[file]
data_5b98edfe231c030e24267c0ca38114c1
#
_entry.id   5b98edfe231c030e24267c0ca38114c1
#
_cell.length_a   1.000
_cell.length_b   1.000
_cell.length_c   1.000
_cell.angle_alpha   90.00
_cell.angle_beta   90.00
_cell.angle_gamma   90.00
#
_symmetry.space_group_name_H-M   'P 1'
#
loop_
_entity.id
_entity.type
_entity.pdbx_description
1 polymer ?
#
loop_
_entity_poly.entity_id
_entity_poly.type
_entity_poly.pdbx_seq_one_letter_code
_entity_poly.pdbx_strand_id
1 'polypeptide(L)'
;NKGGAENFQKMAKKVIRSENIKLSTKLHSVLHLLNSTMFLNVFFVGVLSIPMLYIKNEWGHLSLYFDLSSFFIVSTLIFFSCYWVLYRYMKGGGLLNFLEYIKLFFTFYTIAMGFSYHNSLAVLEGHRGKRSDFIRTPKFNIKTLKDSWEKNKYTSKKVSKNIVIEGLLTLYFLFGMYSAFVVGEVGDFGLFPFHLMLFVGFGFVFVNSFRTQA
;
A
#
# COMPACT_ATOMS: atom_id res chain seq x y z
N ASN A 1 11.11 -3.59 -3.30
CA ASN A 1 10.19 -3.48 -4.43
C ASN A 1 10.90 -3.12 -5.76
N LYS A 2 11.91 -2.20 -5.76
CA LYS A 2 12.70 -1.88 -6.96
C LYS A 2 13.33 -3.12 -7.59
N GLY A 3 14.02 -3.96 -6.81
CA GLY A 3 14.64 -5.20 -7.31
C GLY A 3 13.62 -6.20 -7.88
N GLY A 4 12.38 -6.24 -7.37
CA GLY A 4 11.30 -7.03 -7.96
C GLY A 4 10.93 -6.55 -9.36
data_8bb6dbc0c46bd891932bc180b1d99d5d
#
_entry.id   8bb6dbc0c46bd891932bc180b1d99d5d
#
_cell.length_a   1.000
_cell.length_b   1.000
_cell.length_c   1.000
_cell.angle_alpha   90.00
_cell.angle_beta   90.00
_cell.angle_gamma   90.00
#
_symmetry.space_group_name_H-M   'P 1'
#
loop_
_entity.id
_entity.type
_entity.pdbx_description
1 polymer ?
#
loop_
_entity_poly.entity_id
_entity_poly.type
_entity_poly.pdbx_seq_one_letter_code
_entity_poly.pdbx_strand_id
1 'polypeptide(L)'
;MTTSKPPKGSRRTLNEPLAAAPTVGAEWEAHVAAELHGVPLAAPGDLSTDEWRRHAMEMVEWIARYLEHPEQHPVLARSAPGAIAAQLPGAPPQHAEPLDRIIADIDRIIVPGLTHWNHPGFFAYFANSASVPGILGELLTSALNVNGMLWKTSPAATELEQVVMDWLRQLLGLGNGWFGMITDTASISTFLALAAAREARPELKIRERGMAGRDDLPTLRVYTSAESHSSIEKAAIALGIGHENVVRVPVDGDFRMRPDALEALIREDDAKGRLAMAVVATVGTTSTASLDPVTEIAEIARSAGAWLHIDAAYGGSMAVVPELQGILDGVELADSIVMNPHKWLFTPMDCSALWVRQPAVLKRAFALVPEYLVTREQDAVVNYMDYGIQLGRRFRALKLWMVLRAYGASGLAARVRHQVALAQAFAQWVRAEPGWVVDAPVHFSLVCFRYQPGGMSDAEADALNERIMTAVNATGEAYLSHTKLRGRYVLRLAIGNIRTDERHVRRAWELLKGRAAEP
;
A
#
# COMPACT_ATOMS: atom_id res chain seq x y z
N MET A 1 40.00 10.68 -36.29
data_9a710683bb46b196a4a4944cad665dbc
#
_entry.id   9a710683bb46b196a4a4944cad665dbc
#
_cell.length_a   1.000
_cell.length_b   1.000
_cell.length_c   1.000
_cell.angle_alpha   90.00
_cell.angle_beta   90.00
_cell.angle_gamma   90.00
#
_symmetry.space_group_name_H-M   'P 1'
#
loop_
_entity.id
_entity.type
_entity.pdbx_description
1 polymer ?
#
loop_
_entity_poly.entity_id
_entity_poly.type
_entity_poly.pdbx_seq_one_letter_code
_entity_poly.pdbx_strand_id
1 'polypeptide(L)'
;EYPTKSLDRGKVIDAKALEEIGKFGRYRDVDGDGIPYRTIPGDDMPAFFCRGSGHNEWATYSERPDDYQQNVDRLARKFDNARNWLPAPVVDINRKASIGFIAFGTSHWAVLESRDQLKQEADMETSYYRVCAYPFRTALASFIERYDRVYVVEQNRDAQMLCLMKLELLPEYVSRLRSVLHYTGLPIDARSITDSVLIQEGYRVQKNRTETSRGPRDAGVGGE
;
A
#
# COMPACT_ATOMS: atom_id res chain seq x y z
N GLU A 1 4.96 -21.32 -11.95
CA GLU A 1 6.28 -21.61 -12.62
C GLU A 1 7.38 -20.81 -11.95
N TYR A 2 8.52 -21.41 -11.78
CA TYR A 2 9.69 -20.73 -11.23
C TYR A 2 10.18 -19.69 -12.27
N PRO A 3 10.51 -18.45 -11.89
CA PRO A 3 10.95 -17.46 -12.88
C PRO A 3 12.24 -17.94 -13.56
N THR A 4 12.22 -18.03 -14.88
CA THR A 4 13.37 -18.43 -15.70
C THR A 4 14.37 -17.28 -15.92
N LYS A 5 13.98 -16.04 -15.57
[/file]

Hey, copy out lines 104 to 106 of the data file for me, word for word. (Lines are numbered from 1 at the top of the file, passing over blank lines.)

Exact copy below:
N GLU A 1 4.96 -21.32 -11.95
CA GLU A 1 6.28 -21.61 -12.62
C GLU A 1 7.38 -20.81 -11.95